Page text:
Eragon, p.47Part #1 of The Inheritance Cycle series by Christopher Paolini
Light crept into the small patch of sky above them as he worked. It was not enough to see by, but it bolstered Eragon’s confidence. He turned away from the crumpled ruins of the latest tunnel and surveyed the land with interest.
A mass exodus of women and children, along with the Varden’s elders, streamed out of Tronjheim. Everyone carried loads of provisions, clothes, and belongings. A small group of warriors, predominantly boys and old men, accompanied them.
Most of the activity, however, was at the base of Tronjheim, where the Varden and dwarves were assembling their army, which was divided into three battalions. Each section bore the Varden’s standard: a white dragon holding a rose above a sword pointing downward on a purple field.
The men were silent, ironfisted. Their hair flowed loosely from under their helmets. Many warriors had only a sword and a shield, but there were several ranks of spear- and pikemen. In the rear of the battalions, archers tested their bowstrings.
The dwarves were garbed in heavy battle gear. Burnished steel hauberks hung to their knees, and thick roundshields, stamped with the crests of their clan, rested on their left arms. Short swords were sheathed at their waists, while in their right hands they carried mattocks or war axes. Their legs were covered with extra-fine mail. They wore iron caps and brass-studded boots.
A small figure detached itself from the far battalion and hurried toward Eragon and Saphira. It was Orik, clad like the other dwarves. “Ajihad wants you to join the army,” he said. “There are no more tunnels to cave in. Food is waiting for both of you.”
Eragon and Saphira accompanied Orik to a tent, where they found bread and water for Eragon and a pile of dried meat for Saphira. They ate it without complaint; it was better than going hungry.
When they finished, Orik told them to wait and disappeared into the battalion’s ranks. He returned, leading a line of dwarves burdened with tall piles of plate armor. Orik lifted a section of it and handed it to Eragon.
“What is this?” asked Eragon, fingering the polished metal. The armor was intricately wrought with engraving and gold filigree. It was an inch thick in places and very heavy. No man could fight under that much weight. And there were far too many pieces for one person.
“A gift from Hrothgar,” said Orik, looking pleased with himself. “It has lain so long among our other treasures that it was almost forgotten. It was forged in another age, before the fall of the Riders.”
“But what’s it for?” asked Eragon.
“Why, it’s dragon armor, of course! You don’t think that dragons went into battle unprotected? Complete sets are rare because they took so long to make and because dragons were always growing. Still, Saphira isn’t too big yet, so this should fit her reasonably well.”
Dragon armor! As Saphira nosed one of the pieces, Eragon asked, What do you think?
Let’s try it on, she said, a fierce gleam in her eye.
After a good deal of struggling, Eragon and Orik stepped back to admire the result. Saphira’s entire neck—except for the spikes along its ridge—was covered with triangular scales of overlapping armor. Her belly and chest were protected by the heaviest plates, while the lightest ones were on her tail. Her legs and back were completely encased. Her wings were left bare. A single molded plate lay on top of her head, leaving her lower jaw free to bite and snap.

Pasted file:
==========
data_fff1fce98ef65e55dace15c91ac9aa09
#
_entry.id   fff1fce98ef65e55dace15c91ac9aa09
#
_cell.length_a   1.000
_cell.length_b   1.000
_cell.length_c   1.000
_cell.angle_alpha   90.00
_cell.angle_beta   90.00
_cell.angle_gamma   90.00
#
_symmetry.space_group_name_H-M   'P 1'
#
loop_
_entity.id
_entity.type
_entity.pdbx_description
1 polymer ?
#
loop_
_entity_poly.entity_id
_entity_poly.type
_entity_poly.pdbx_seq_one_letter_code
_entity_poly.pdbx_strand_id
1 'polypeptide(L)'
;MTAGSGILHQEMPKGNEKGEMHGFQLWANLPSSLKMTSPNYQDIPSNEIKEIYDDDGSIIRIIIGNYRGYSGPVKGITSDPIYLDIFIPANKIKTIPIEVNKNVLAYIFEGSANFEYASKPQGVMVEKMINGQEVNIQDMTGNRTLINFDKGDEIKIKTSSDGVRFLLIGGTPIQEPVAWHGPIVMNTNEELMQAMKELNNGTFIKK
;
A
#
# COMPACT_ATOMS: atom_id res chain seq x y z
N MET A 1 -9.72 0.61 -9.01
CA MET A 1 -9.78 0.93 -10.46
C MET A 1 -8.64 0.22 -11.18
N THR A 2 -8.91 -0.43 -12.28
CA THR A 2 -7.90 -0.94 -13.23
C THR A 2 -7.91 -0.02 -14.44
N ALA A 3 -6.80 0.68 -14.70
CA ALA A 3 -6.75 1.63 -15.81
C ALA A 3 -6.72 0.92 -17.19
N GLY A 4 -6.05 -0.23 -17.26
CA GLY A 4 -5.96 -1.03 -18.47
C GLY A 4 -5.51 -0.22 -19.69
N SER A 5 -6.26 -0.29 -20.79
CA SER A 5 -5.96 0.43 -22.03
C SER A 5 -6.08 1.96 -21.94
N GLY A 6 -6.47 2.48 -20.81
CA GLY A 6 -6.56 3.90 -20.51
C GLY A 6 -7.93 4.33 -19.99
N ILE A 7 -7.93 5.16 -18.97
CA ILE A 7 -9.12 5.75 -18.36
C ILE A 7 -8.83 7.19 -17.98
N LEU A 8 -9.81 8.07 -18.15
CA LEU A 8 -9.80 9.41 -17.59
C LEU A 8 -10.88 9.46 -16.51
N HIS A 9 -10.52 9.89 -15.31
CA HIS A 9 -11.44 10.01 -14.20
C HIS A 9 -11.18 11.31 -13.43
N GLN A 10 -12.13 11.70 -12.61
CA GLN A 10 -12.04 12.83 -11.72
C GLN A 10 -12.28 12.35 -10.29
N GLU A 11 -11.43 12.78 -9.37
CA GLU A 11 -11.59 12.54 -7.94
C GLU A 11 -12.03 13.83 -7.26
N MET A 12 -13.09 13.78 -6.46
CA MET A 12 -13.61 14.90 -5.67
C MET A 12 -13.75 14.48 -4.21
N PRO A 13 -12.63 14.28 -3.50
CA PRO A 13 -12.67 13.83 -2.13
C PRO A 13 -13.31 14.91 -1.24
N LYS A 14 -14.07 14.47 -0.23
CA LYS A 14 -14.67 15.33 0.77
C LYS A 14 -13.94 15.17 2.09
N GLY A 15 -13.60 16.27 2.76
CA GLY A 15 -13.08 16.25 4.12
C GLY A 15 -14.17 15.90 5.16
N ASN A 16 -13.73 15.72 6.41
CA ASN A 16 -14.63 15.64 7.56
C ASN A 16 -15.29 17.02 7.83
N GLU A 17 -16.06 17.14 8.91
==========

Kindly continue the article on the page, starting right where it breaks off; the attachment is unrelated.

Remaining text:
Saphira arched her neck experimentally, and the armor flexed smoothly with her. This will slow me down, but it’ll help stop the arrows. How do I look?
Very intimidating, replied Eragon truthfully. That pleased her.
Orik picked up the remaining items from the ground. “I brought you armor as well, though it took much searching to find your size. We rarely forge arms for men or elves. I don’t know who this was made for, but it has never been used and should serve you well.”
Over Eragon’s head went a stiff shirt of leather-backed mail that fell to his knees like a skirt. It rested heavily on his shoulders and clinked when he moved. He belted Zar’roc over it, which helped keep the mail from swinging. On his head went a leather cap, then a mail coif, and finally a gold-and-silver helm. Bracers were strapped to his forearms, and greaves to his lower legs. For his hands there were mail-backed gloves. Last, Orik handed him a broad shield emblazoned with an oak tree.
Knowing that what he and Saphira had been given was worth several fortunes, Eragon bowed and said, “Thank you for these gifts. Hrothgar’s presents are greatly appreciated.”
“Don’t give thanks now,” said Orik with a chuckle. “Wait until the armor saves your life.”
The warriors around them began marching away. The three battalions were repositioning themselves in different parts of Farthen Dûr. Unsure of what they should do, Eragon looked at Orik, who shrugged and said, “I suppose we should accompany them.” They trailed behind a battalion as it headed toward the crater wall. Eragon asked about the Urgals, but Orik only knew that scouts had been posted underground in the tunnels and that nothing had been seen or heard yet.
The battalion halted at one of the collapsed tunnels. The dwarves had piled the rubble so that anyone inside the tunnel could easily climb out. This must be one of the places they’re going to force the Urgals to surface, Saphira pointed out.
Hundreds of lanterns were fixed atop poles and stuck into the ground. They provided a great pool of light that glowed like an evening sun. Fires blazed along the rim of the tunnel’s roof, huge cauldrons of pitch heating over them. Eragon looked away, fighting back revulsion. It was a terrible way to kill anyone, even an Urgal.